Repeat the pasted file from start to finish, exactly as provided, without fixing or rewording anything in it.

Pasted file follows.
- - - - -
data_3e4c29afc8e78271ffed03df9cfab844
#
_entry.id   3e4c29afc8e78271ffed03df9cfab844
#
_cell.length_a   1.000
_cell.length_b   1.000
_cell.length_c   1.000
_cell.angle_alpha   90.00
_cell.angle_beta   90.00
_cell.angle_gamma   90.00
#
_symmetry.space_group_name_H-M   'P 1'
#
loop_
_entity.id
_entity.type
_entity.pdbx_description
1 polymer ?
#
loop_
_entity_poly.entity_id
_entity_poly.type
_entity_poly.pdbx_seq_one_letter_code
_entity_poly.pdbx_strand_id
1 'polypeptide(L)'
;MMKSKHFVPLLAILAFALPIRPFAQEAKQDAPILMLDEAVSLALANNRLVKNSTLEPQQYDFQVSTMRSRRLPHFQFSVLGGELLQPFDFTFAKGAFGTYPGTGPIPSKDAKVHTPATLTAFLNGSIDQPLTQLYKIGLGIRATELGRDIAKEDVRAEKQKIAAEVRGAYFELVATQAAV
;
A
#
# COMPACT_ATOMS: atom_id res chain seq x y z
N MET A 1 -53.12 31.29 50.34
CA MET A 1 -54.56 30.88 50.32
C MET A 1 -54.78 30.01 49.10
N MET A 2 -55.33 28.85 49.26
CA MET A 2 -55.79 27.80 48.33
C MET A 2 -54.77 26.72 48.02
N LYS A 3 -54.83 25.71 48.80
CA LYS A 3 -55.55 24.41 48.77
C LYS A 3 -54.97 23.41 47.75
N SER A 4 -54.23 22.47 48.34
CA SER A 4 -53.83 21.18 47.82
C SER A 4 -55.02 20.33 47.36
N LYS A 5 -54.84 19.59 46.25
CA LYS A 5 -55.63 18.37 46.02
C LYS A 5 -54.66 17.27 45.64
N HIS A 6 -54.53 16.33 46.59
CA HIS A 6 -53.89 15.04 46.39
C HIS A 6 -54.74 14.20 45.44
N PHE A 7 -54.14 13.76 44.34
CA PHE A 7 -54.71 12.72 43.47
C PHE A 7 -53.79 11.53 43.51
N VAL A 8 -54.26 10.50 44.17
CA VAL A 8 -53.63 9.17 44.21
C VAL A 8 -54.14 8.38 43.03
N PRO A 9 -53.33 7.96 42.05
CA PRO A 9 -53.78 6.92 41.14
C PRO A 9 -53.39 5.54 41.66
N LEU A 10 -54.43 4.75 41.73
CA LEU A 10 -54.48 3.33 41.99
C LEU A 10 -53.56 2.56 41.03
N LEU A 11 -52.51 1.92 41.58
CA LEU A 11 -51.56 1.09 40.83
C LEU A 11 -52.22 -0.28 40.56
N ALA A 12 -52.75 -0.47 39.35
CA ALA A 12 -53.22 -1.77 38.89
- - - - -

data_3e4c29afc8e78271ffed03df9cfab844
#
_entry.id   3e4c29afc8e78271ffed03df9cfab844
#
_cell.length_a   1.000
_cell.length_b   1.000
_cell.length_c   1.000
_cell.angle_alpha   90.00
_cell.angle_beta   90.00
_cell.angle_gamma   90.00
#
_symmetry.space_group_name_H-M   'P 1'
#
loop_
_entity.id
_entity.type
_entity.pdbx_description
1 polymer ?
#
loop_
_entity_poly.entity_id
_entity_poly.type
_entity_poly.pdbx_seq_one_letter_code
_entity_poly.pdbx_strand_id
1 'polypeptide(L)'
;MMKSKHFVPLLAILAFALPIRPFAQEAKQDAPILMLDEAVSLALANNRLVKNSTLEPQQYDFQVSTMRSRRLPHFQFSVLGGELLQPFDFTFAKGAFGTYPGTGPIPSKDAKVHTPATLTAFLNGSIDQPLTQLYKIGLGIRATELGRDIAKEDVRAEKQKIAAEVRGAYFELVATQAAV
;
A
#
# COMPACT_ATOMS: atom_id res chain seq x y z
N MET A 1 -53.12 31.29 50.34
CA MET A 1 -54.56 30.88 50.32
C MET A 1 -54.78 30.01 49.10
N MET A 2 -55.33 28.85 49.26
CA MET A 2 -55.79 27.80 48.33
C MET A 2 -54.77 26.72 48.02
N LYS A 3 -54.83 25.71 48.80
CA LYS A 3 -55.55 24.41 48.77
C LYS A 3 -54.97 23.41 47.75
N SER A 4 -54.23 22.47 48.34
CA SER A 4 -53.83 21.18 47.82
C SER A 4 -55.02 20.33 47.36
N LYS A 5 -54.84 19.59 46.25
CA LYS A 5 -55.63 18.37 46.02
C LYS A 5 -54.66 17.27 45.64
N HIS A 6 -54.53 16.33 46.59
CA HIS A 6 -53.89 15.04 46.39
C HIS A 6 -54.74 14.20 45.44
N PHE A 7 -54.14 13.76 44.34
CA PHE A 7 -54.71 12.72 43.47
C PHE A 7 -53.79 11.53 43.51
N VAL A 8 -54.26 10.50 44.17
CA VAL A 8 -53.63 9.17 44.21
C VAL A 8 -54.14 8.38 43.03
N PRO A 9 -53.33 7.96 42.05
CA PRO A 9 -53.78 6.92 41.14
C PRO A 9 -53.39 5.54 41.66
N LEU A 10 -54.43 4.75 41.73
CA LEU A 10 -54.48 3.33 41.99
C LEU A 10 -53.56 2.56 41.03
N LEU A 11 -52.51 1.92 41.58
CA LEU A 11 -51.56 1.09 40.83
C LEU A 11 -52.22 -0.28 40.56
N ALA A 12 -52.75 -0.47 39.35
CA ALA A 12 -53.22 -1.77 38.89